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European and international consumer policy

Consumer law is largely based on European legal requirements. Above all, they provide consumers with more Information and more transparent contracts. In the internal market, consumer policy cannot end at national borders – this can be seen most clearly in the cases of internet shopping and travelling.

Cross-border business

Cross-border business has long been part of everyday life for many consumers. But what can one do if the transaction does not work out as it should? If, for example, the goods arrived damaged, or not at all, or higher prices are charged?

In order to inform consumers about the out-of-court assertion of their rights and to support them, a European Consumer Centre has been established in every Member State. Since 1999, there has been a European Consumer Centre ( based at the Austrian consumer association, the Verein für Konsumenteninformation (VKI). The Verein für Konsumenteninformation is a member of the umbrella organisation of European Consumer Associations BEUC (Bureau Européen des Unions de Consommateurs) and of CI (Consumers International).

The Ministry of Social Affairs, which is responsible for consumer protection, has appointed the Verein für Konsumentenschutz as the host organisation of the European Consumer Centre in Austria until 2021.

In order to – in the best-case scenario – prevent consumer problems within the internal market before they arise, the Consumer Protection Cooperation Regulation no. 2006/2004/EC established a new system for the cooperation of European consumer protection authorities (see also the Austrian Consumer Authorities Cooperation Act (Verbraucherbehörden-Kooperationsgesetz), Federal Law Gazette I no. 148/2006.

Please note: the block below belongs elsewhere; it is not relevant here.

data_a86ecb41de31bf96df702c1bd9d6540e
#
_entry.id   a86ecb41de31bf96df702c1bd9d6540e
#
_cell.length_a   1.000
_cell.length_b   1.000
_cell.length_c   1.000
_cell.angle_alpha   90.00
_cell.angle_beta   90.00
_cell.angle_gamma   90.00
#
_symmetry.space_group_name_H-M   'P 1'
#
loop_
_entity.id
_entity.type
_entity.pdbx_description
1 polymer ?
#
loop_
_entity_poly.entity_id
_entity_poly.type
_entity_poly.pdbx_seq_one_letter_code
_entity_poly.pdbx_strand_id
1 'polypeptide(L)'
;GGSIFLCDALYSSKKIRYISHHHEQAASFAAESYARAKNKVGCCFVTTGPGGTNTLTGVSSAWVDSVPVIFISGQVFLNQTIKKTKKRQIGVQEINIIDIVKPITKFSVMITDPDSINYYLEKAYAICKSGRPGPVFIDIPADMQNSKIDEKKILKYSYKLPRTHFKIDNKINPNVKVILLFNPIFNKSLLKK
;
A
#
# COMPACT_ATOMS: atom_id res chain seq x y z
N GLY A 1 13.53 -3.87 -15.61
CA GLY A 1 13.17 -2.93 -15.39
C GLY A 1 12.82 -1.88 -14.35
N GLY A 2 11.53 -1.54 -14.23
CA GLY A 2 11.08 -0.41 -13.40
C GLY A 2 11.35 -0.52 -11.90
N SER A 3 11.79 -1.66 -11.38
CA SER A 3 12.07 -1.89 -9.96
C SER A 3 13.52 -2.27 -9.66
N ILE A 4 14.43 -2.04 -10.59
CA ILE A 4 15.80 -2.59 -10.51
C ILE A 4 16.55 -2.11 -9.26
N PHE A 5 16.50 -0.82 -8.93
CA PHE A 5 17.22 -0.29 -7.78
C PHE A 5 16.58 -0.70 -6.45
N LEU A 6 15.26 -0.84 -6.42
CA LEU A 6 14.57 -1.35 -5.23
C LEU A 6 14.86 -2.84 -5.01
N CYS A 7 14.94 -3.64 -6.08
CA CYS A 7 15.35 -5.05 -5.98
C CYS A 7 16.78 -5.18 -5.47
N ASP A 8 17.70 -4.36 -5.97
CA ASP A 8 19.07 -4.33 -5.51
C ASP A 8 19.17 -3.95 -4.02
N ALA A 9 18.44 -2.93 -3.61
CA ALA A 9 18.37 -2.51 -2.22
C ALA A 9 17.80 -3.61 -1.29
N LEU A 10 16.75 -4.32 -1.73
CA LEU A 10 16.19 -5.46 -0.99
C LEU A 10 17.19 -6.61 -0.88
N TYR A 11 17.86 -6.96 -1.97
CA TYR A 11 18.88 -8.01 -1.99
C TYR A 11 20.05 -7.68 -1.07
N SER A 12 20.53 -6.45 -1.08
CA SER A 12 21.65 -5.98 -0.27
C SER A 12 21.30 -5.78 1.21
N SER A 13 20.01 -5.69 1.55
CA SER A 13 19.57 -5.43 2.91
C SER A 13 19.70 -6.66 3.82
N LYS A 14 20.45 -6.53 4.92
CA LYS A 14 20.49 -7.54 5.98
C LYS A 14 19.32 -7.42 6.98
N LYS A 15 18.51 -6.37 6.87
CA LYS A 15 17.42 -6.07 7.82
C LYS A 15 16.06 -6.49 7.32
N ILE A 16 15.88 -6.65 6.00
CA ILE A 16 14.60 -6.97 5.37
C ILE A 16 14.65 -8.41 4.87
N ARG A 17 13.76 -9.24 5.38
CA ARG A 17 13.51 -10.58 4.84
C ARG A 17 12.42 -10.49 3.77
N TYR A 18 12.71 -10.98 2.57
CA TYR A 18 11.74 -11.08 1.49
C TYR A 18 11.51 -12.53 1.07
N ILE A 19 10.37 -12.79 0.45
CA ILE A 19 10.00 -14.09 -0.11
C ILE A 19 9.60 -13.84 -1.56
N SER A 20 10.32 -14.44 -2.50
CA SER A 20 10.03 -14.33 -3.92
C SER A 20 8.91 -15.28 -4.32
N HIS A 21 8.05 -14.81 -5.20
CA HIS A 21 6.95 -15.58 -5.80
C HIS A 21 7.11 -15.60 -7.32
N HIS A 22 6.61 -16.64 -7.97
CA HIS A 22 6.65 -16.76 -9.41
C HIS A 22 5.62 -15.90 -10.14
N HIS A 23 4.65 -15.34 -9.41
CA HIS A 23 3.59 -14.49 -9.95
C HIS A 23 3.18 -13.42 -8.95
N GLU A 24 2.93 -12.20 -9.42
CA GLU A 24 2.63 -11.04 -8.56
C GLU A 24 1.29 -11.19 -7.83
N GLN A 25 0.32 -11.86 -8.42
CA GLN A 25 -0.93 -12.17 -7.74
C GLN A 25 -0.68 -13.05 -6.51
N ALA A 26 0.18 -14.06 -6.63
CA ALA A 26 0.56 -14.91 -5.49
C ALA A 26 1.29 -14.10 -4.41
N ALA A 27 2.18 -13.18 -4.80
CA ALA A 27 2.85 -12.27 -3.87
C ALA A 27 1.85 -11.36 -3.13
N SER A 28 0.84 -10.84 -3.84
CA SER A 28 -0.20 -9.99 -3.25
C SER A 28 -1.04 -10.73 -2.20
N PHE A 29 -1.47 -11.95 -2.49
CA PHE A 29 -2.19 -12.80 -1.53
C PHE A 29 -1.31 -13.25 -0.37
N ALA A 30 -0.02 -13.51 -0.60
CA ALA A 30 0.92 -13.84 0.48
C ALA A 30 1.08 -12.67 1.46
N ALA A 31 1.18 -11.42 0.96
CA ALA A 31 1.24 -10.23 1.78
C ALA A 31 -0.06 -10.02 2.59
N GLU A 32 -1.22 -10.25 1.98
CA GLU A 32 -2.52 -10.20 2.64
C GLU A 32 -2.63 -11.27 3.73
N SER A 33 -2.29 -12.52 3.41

The EU Regulation is intended to build up a network of authorities whose focus is to help each other. In this way, violations within the internal market (cross-border) which can affect a large number of consumers can be stopped.

the Ministry of Social Affairs acts as a coordinator and the main point of connection.

In addition, nine authorities in Austria will be jointly responsible for this issue. The Federal Cartel Ombudsman is – among other things – responsible for the civil law guidelines, and the Federal Competition Authority for unfair business practices and price labelling. Civil law action is taken against violations via non-contentious proceedings.

OECD – Consumer Policy Committee (CCP)

The task of the Consumer Policy Committee of the OECD is to strengthen and develop effective consumer policy.
Its tasks include drawing up draft guidelines, recommendations, studies and legal comparisons, as well as creating databases, country reports and materials for further training. In recent years, the issues of consumers in the digital economy and modern technology have become increasingly significant.

In addition, the committee also focuses on the field of product safety via a separate sub-working group.

International Consumer Protection and Enforcement Network (ICPEN)

The ICPEN is an informal international forum to combat misleading trading practices. Its members include the consumer protection authorities of (largely) OECD member states. Austria is represented by the Ministry of Social Affairs. Cooperation takes place in informal meetings. The goals are to provide assistance and exchange information on cross-border disputes, to discuss the differing legislation in the participating countries, and the development of consumer education measures and projects to protect the financial interests of consumers.
Since 2006, each spring the Fraud Prevention Months campaign takes place worldwide to make consumers aware of unfair cross-border business practices. The topics and how they are presented is left to the individual countries. Austria has participated from the very beginning. Issues in recent years were, for example, planned obsolescence, undesired telephone advertising and various problems encountered by consumers in the internet.

last update: 2 January 2020